Magnetic nanoparticles could stop blood clot-caused strokes
- By loading magnetic nanoparticles with drugs and dressing them in biochemical camouflage, they can destroy blood clots 100 to 1,000 times faster than a commonly used clot-busting technique.
- The nanoparticles are designed to trap themselves at the site of the clot, which means they can quickly deliver a burst of the commonly used clot-busting drug tPA where it is most needed.
- Typically, a small volume of concentrated tPA is injected into a stroke patient’s blood upstream of a confirmed or suspected clot. From there, some of the tPA reaches the clot, but much of it may cruise past or around the clot, potentially ending up anywhere in the circulatory system. tPA is typically used in emergency scenarios by health care staff, but it can be dangerous to patients who are prone to hemorrhage.
- We think it is possible to use a static magnetic field first to help guide the nanoparticles to the clot, then alternate the orientation of the field to increase the nanoparticles’ efficiency in dissolving clots,” said Paolo Decuzzi, Ph.D., the study’s co-principal investigator.
3-D heart printed using multiple imaging techniques
- Congenital heart experts have successfully integrated two common imaging techniques to produce a three-dimensional anatomic model of a patient’s heart. This is the first time the integration of computed tomography (CT) and three-dimensional transesophageal echocardiography (3DTEE) has been used in this way. A proof-of-concept study also opens the way for these techniques to be used in combination with a third tool — magnetic resonance imaging (MRI).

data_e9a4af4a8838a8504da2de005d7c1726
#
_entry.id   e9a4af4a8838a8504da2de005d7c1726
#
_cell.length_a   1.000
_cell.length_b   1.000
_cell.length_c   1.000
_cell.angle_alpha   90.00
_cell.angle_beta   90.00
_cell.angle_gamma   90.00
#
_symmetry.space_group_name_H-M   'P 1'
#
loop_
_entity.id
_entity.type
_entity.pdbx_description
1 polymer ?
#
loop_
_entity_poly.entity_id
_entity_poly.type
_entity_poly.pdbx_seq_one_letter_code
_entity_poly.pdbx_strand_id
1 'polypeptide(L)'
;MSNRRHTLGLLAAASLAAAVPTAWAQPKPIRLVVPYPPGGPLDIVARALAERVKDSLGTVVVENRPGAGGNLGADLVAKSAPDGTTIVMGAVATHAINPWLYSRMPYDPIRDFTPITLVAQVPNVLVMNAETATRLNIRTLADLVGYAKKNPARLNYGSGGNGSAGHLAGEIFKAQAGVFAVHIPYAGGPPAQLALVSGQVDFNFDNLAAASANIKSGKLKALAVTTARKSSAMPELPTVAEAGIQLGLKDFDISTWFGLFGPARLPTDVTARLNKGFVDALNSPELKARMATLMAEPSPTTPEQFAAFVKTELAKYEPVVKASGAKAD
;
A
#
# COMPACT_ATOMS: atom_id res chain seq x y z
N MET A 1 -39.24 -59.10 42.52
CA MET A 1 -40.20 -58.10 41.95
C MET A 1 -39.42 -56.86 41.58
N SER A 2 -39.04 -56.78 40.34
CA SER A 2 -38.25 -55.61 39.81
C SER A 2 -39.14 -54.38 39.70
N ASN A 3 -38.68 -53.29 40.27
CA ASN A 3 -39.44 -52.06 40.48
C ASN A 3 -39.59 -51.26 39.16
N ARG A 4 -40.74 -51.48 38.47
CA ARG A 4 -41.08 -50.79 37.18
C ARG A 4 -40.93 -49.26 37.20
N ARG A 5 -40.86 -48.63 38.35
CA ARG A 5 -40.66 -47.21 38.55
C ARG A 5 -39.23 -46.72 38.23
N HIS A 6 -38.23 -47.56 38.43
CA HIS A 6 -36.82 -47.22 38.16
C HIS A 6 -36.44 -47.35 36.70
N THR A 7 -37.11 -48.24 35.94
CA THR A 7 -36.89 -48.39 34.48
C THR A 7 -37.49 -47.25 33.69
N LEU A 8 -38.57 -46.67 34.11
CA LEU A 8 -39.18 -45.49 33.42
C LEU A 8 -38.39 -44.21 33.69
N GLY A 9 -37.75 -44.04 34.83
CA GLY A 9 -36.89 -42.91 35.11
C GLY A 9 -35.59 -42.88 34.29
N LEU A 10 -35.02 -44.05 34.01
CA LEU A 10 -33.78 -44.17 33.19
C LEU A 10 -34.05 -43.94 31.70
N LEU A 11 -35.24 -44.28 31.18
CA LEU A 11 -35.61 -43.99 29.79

- According to Joseph Vettukattil, M.D. and his colleagues, each imaging tool has different strengths, which can improve and enhance 3D printing:
- CT enhances visualization of the outside anatomy of the heart.
- MRI is superior to other imaging techniques for measuring the interior of the heart, including the right and left ventricles or main chambers of the heart, as well as the heart’s muscular tissue.
- 3DTEE provides the best visualization of valve anatomy.
- Vettukattil said that this is a huge leap for individualized medicine in cardiology and congenital heart disease.
Scientists put final pieces into place for seeing cancer with protons
- Scientists recently in South Africa put together a unique medical imaging platform, which could improve treatment for millions of cancer sufferers by making proton therapy a viable option.Proton therapy is rapidly gaining momentum as a cancer treatment around the world.
- Like x-rays, protons can penetrate tissue to reach deep tumours. However, compared to x-rays, protons cause less damage to healthy tissue in front of the tumour, and no damage at all to healthy tissue lying behind, which greatly reduces the side effects of radiation therapy.
- Using protons to form an image of the patient will greatly improve the accuracy of proton therapy.
- Millions of protons make up a single image and each particle has to be individually tracked from the point it enters the patient to the point where it leaves. The PRaVDA (Proton Radiotherapy Verification and Dosimetry Applications) instrument is therefore one of the most complex medical instruments ever developed, but it is absolutely essential.